- 6th Sept: We arrived at 11 O'clock and had to march two miles to the trenches under shell fire. No casualties. Several gas attacks but we were too quick for Jerry.
- 19th Sept: Took over from HLI after they had run over and taken a ridge. This time we had a very hot time indeed. Shelled to blazes and it was miraculous we did not have a lot of casualties, but it was only four after all.
- 20th Sept: We were relieved by HLI to go back and get everything ready to go over. That night we had our first issues of rum and we needed it too. We are all issued with bombs, spades and shovels and all the necessary things we should need.
- 21st September: Took over from Manchester Regiment in their outpost line. We are fairly snug in a decent dug out. Friday 12 o'clock we go out in front of Jerry wire and take up our positions. Our team goes over with the first wave. 5 o'clock we have a good rum issue and get all ready. Barrage has opened and we are off. Our Corporal is hopelessly drunk but manages to keep up with the last man. My pal and I are leading. I have ammunition. All goes well until we reach the crossroad where we begin to lose formation a bit, meanwhile we get a few prisoners and a gun. Jerry has got the wind up and begins to put a barrage over us but we don't mind much we are all intent on taking our objective which is about 200 yards hence. We come to a field, being fired at with open sights. These we capture and take more prisoners in dug outs. Some seriously wounded here and my chum has a small bit of shrapnel in his arm but carries on. We begin to dig in, have gained our objective and advanced 1000 yards.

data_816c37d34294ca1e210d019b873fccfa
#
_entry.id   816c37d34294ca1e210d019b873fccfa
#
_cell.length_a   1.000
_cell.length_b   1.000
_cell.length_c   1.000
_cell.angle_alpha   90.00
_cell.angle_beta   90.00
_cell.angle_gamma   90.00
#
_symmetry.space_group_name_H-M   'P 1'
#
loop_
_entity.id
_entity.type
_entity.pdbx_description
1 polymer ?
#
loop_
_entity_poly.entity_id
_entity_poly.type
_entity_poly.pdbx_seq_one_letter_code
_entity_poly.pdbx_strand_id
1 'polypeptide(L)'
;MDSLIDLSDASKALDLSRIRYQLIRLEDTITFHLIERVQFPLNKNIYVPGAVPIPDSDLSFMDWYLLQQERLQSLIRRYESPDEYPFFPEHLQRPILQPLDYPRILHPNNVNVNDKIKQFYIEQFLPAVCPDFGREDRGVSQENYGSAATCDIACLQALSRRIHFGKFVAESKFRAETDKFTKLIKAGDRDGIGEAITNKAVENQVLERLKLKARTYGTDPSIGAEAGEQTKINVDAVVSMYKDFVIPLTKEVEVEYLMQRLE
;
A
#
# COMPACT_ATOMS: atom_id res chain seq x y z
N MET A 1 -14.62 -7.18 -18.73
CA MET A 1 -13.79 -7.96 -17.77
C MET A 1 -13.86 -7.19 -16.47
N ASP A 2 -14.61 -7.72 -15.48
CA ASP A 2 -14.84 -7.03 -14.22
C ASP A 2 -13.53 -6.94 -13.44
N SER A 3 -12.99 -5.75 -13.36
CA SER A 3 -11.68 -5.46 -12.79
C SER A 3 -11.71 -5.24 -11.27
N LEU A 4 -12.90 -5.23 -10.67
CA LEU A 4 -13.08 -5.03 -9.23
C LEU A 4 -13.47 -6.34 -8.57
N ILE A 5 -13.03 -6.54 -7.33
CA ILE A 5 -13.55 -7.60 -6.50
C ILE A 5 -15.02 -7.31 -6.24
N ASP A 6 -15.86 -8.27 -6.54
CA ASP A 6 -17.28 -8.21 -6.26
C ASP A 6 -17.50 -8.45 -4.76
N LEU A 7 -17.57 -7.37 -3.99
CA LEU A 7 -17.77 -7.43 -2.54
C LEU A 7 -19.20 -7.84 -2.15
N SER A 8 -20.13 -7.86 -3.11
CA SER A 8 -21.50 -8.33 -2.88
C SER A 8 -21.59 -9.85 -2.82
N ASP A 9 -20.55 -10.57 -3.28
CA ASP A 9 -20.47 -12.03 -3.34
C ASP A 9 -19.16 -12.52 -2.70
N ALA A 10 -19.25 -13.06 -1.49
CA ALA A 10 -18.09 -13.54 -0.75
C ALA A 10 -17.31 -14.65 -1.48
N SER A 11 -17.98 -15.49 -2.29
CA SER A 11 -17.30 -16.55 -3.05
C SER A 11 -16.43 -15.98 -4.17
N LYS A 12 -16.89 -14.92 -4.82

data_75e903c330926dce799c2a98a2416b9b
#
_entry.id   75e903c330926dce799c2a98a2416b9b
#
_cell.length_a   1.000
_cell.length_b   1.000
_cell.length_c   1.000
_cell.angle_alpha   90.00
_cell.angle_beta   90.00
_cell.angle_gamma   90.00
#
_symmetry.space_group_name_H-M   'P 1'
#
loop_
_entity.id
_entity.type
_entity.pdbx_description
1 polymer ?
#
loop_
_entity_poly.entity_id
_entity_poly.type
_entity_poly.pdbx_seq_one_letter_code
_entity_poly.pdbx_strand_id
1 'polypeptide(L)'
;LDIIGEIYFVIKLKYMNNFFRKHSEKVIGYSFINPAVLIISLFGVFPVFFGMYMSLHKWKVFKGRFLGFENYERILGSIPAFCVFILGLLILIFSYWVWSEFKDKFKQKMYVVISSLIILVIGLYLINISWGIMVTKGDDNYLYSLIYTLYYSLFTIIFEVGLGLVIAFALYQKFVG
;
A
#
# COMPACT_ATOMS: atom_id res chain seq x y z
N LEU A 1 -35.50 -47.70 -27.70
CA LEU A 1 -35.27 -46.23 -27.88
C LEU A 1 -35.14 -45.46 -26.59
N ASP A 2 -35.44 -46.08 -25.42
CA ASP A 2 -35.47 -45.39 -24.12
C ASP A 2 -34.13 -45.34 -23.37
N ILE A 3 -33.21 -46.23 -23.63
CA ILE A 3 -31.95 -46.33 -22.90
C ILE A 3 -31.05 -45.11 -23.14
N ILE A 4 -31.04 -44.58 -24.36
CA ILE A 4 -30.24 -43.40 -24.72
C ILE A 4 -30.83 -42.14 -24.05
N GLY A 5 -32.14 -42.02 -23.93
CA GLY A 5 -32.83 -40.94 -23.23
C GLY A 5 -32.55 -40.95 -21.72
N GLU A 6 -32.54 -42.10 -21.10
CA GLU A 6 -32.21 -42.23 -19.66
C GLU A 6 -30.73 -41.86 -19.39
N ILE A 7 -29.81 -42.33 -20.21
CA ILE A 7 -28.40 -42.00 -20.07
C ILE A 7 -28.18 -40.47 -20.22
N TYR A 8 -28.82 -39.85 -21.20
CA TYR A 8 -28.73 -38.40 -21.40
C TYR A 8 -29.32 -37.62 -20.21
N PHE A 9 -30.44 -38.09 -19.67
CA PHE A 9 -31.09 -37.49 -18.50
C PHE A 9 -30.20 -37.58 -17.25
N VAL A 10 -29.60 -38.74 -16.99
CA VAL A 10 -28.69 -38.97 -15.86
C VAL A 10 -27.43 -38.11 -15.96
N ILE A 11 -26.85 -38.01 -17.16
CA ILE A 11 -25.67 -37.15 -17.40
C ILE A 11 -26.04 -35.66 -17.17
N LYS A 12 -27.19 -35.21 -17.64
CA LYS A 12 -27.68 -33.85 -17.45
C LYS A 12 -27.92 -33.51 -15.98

Schools taking part
Abbey Meads Community Primary
Bishopstone CE Primary
Brook Field Primary
Catherine Wayte Primary
Covingham Park Primary
East Wichel Primary
Even Swindon Primary
Ferndale Community Primary
Goddard Park Community Primary
Haydon Wick Primary
Gorse Hill Primary
Holy Family Catholic Primary
Holy Rood Catholic Junior
King William Street CE Primary
Orchid Vale Primary
Red Oaks Primary
Robert Le Kyng Primary
Rodbourne Cheney Primary
Seven Fields Primary
Shaw Ridge Primary
St Catherine's Catholic Primary
St Leonards CE Primary
St Mary's Catholic Primary
St Francis CE Primary